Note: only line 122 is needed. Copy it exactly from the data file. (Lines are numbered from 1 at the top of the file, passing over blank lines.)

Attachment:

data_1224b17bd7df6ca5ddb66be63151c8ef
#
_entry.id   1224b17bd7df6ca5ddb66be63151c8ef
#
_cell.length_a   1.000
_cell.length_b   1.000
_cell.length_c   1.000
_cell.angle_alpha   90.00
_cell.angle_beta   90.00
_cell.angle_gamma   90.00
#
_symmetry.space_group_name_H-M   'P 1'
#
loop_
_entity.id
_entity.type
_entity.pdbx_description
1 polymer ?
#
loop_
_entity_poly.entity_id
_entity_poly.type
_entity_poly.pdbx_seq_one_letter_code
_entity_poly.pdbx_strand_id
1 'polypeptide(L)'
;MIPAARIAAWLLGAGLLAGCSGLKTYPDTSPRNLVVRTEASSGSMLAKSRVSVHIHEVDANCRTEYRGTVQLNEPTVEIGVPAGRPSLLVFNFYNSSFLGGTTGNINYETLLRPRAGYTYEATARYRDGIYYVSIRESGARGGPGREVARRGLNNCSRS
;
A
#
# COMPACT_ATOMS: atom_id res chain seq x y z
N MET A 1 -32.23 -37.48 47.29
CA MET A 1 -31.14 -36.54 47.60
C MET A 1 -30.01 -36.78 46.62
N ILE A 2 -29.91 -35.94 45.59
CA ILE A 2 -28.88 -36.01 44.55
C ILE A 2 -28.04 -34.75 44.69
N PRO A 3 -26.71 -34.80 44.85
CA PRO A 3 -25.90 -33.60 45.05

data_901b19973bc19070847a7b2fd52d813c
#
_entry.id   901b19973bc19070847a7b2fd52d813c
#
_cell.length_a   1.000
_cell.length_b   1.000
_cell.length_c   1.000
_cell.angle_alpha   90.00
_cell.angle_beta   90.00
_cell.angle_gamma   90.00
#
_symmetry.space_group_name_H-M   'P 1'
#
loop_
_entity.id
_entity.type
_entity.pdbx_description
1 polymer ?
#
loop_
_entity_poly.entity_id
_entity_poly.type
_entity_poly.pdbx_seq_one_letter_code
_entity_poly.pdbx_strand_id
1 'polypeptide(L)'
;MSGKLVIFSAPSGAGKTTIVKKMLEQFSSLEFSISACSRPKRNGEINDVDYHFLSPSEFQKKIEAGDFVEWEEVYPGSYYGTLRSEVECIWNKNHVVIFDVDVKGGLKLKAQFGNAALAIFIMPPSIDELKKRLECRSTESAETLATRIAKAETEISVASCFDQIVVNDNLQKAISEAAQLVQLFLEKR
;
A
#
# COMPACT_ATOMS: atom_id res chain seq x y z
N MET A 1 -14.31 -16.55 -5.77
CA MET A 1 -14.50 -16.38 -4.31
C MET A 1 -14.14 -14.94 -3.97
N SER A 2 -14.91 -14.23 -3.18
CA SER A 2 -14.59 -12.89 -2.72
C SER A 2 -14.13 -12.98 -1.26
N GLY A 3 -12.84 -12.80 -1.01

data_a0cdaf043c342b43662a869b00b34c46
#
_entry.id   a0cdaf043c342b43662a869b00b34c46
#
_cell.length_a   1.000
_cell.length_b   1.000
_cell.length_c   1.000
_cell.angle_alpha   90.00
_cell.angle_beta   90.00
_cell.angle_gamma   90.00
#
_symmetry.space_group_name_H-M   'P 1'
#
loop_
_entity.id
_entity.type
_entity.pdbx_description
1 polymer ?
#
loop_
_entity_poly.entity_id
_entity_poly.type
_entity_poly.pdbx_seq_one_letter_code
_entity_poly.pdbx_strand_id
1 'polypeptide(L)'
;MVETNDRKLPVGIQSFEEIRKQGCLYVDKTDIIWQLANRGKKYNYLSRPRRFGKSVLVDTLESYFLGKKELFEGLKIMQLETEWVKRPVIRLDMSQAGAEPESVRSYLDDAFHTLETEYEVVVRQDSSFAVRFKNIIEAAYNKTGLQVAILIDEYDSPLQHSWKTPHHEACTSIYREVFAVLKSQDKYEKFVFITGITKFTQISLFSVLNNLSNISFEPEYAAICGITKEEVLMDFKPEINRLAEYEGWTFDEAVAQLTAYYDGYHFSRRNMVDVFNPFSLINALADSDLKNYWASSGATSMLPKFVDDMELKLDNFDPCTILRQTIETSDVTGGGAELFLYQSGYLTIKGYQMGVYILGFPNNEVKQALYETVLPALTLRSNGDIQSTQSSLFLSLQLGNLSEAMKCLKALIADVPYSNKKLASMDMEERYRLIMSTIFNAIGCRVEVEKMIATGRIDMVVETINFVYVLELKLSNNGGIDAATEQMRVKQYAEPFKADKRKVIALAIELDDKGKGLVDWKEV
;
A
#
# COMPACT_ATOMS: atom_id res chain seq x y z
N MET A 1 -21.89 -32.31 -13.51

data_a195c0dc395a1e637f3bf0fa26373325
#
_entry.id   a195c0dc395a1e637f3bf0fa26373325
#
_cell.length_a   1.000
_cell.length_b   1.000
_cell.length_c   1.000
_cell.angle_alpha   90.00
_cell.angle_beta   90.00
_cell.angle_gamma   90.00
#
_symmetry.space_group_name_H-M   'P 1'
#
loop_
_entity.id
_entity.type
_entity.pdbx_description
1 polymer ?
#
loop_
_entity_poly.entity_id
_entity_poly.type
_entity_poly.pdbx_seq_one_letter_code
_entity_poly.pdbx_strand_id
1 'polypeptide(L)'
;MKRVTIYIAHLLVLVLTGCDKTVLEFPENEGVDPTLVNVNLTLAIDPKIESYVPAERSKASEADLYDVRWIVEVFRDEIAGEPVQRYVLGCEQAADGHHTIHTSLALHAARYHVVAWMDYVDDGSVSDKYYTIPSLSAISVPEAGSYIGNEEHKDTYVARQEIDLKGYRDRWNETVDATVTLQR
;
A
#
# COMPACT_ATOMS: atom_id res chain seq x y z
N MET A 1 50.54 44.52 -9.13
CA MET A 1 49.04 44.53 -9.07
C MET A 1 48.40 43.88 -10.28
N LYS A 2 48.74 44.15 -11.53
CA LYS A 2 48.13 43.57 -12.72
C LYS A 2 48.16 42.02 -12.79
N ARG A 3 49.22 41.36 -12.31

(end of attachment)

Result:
_entity.type